There Is No Free Lunch

Mon, 2017/05/08 - 12:43pm | Your editor

Emmanuel Macron won the French election and as a result the Tokyo stock market gained 2.3%. South Korea, which votes for a new president tomorrow also saw stocks rise. However, the defeat of the right-wing populist Marine Le Pen is viewed as bad news for the US Administration and Wall Street futures are down. Paddy Power Betfair, the Irish bookie firm, is up because it finally managed to set the odds correctly on an election, after losing money with Brexit and Trump. We sold it last year as punters cashed in on votes for Hillary Clinton PDYPF allowed before the actual poll date.

So too are French stocks, off 0.8% because now the untested political newbie will have to figure out how to govern. Particularly afflicted are bank shares. The likelihood that Pres Obama two days after Donald Trump won the election warned his successor against hiring Michael Flynn (as two former national security experts told Tthe New York Times) shows how arrogant The Donald is. I hope the more experienced politician Macron will do better. Read more »

Tables Posted at www.global-investing.com

Sun, 2017/05/07 - 11:21am | Your editor

The weekly performance tables have been posted at the www.global-investing.com website where they can be viewed. Pre-subscribers get to see the closed positions; paid subscribers get access to the current positions, which are doing very well. To more easily view the spreadsheets please click the "printer-friendly" button even if you are not printing the tables.

I wanted to take a moment to tell everyone about the usefulness of closed-end funds in income portfolios. Unlike exchange-traded funds which passively invest in an index, a managed bond fund will do better because its investments are not determined by market weighting. There are about 18,000 bonds currently outstanding issued by entities from 70 difference countries in 24 different currencies, according to global bond specialist Robert O. Abad of Western Assets, the manager of one of our bond bonds.

The bond market is huge compared to stock markets and is full of anomolies like mis-valued bonds, unrated bonds, and oddball instruments like convertible bonds (which have some similarities to equity), mortgage backed securities, real estate investment trusts, private debt and syndicated bank loans, and inflation-indexed government bonds. Bonds available offer features like calls, buybacks, changing credit ratings, exchange rate moves, and other market moving differences. Most of these are off-benchmark.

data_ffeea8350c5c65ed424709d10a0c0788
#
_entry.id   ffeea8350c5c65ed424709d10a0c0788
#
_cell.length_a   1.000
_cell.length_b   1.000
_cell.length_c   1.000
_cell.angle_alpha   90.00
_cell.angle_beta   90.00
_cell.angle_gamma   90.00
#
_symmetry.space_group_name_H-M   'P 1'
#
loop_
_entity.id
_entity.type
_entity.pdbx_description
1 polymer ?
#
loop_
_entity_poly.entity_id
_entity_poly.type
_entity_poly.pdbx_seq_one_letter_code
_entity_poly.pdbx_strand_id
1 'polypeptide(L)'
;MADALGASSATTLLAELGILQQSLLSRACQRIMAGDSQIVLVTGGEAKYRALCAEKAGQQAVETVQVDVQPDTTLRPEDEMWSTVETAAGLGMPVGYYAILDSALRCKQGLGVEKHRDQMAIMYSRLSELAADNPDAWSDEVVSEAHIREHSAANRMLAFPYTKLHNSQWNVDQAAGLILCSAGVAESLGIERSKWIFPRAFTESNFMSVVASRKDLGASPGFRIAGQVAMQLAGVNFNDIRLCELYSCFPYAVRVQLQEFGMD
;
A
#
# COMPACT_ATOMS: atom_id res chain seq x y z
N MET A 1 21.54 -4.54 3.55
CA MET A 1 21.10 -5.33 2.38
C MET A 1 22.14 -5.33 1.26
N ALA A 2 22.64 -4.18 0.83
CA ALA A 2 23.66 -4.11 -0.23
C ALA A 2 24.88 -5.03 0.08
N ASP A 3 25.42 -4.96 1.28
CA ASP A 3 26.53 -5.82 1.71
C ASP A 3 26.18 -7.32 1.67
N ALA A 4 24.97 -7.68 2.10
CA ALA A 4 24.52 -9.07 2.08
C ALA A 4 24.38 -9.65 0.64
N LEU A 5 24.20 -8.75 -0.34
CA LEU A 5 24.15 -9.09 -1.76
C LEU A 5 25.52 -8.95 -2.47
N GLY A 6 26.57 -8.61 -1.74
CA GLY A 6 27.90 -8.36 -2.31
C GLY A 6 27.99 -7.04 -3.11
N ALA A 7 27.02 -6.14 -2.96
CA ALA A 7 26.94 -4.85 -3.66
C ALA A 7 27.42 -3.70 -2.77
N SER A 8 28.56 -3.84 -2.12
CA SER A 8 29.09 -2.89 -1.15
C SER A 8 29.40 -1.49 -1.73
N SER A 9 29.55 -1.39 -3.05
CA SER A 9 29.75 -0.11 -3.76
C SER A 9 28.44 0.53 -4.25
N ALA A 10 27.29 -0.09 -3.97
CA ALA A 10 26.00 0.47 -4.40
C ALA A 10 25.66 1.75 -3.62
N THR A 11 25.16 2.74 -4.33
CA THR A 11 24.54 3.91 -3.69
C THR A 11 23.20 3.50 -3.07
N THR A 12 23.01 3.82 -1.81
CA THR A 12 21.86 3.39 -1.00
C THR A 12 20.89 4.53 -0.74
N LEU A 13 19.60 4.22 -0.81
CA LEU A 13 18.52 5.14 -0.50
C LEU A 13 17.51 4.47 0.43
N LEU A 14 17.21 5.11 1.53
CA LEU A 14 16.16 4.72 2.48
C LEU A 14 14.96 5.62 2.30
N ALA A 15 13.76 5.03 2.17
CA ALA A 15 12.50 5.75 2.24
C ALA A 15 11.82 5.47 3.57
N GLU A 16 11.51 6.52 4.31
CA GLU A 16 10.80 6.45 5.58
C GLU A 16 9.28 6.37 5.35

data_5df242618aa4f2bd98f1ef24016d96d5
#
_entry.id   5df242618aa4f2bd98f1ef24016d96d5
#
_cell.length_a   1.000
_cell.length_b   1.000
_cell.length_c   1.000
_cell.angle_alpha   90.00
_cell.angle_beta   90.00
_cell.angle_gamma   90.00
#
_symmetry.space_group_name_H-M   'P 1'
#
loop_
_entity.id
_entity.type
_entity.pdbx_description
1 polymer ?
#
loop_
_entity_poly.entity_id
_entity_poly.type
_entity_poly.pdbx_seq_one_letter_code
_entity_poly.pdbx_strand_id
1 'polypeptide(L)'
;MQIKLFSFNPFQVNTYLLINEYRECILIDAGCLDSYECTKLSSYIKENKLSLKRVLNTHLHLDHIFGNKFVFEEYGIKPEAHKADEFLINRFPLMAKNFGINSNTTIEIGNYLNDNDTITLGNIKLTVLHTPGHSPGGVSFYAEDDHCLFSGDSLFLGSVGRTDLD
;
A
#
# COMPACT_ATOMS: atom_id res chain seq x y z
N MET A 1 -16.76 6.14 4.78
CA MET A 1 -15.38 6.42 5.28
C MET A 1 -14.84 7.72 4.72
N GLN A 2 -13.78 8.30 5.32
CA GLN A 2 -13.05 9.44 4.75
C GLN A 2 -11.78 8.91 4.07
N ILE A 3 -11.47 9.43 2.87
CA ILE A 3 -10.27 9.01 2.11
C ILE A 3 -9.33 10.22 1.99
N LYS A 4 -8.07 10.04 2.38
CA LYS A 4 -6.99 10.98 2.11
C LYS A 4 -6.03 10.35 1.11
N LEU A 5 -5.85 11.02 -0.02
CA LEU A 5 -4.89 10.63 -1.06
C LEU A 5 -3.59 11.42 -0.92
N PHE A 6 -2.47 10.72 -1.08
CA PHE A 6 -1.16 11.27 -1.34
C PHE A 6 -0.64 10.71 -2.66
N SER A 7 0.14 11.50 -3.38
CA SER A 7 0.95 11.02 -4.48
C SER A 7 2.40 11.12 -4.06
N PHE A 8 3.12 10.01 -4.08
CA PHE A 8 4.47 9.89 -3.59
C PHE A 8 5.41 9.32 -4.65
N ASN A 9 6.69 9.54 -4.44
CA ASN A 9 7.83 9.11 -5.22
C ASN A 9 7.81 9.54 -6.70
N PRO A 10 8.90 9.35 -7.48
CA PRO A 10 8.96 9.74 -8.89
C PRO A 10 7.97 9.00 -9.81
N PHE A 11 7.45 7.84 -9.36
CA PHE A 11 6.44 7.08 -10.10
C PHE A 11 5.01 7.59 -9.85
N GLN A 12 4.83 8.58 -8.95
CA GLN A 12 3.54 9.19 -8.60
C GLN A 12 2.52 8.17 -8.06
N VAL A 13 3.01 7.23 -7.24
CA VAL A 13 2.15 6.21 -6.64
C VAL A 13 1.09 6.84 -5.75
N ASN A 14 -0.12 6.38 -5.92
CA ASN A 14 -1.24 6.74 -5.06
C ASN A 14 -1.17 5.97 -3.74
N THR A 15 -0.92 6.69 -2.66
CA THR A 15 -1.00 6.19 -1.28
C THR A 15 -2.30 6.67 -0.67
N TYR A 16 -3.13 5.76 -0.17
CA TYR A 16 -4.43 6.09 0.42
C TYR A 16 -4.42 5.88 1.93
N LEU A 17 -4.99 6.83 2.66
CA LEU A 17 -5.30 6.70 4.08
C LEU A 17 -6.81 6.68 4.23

In this melange, there is no way a fund manager can passively track an index without running up huge transaction costs or using proxies for the actual bonds. Passive strategies may work in big liquid stock markets (like the USA) or in parts of our market (like US treasury bonds). But they don't work in the wider bond markets in this country, and even less so abroad. They work worst of all in local currency bond selection or in small or emerging markets.

There the way to buy bonds successfully is research, analysis, and global diversification.

It is not by buying an index weighted by how much debt an entity (government or corporate ) owes. In fact the more market cap weighted a bond fund is, the higher the risk. Entities which borrow more tend to be less safe than ones only rarely tapping the martet. Currencies which have gone up against the dollar are the ones whose bonds may be overpriced now. Changes in credit quality ratings change to negative on the very bonds that an index-tracker would buy the most of. Currency moves are also quite unpredictable. Yet hedging currencies is costly and east up return, the reason to buy fixed income in the first place.

In my opinion there is no sensible way to use index-tracking exchange-traded funds for fixed income investing. And little understood closed-end funds are widely ignored in the financial press because they have no reason to advertise. Exchange-traded funds issue more shares if more people buy into their offering. Closed-end funds have a normal initial public offering and are more likekly to buy back their shares than issue new ones.

Closed-end funds once issued are priced by the market, usually below their net asset value. This is another reason for snatching at CEFs, not because the discount will disappear, but because it means your investment of $1 will put $1.10 or even $1.20 to work for you.

Our fixed income investing advice is to buy a group of closed-end funds using different strategies for investing in foreign markets. Blind benchmarking will get into instruments that are going to blow up or which are merely overpriced. Active management will protect you from more risks that exchange-traded funds in fixed income.

More for paid subscribers follows:

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Jersey, Old & New

Fri, 2017/05/05 - 12:33pm | Your editor

My clothes-washer broke down and I have been trying to organize a repair from the service company in New Jersey, which took hours. Then getting a new card to run the machines in the basement of my building turned out to be impossible so I had to buy an existing card. And then the elevator broke. The other two elevators are full of someone moving in.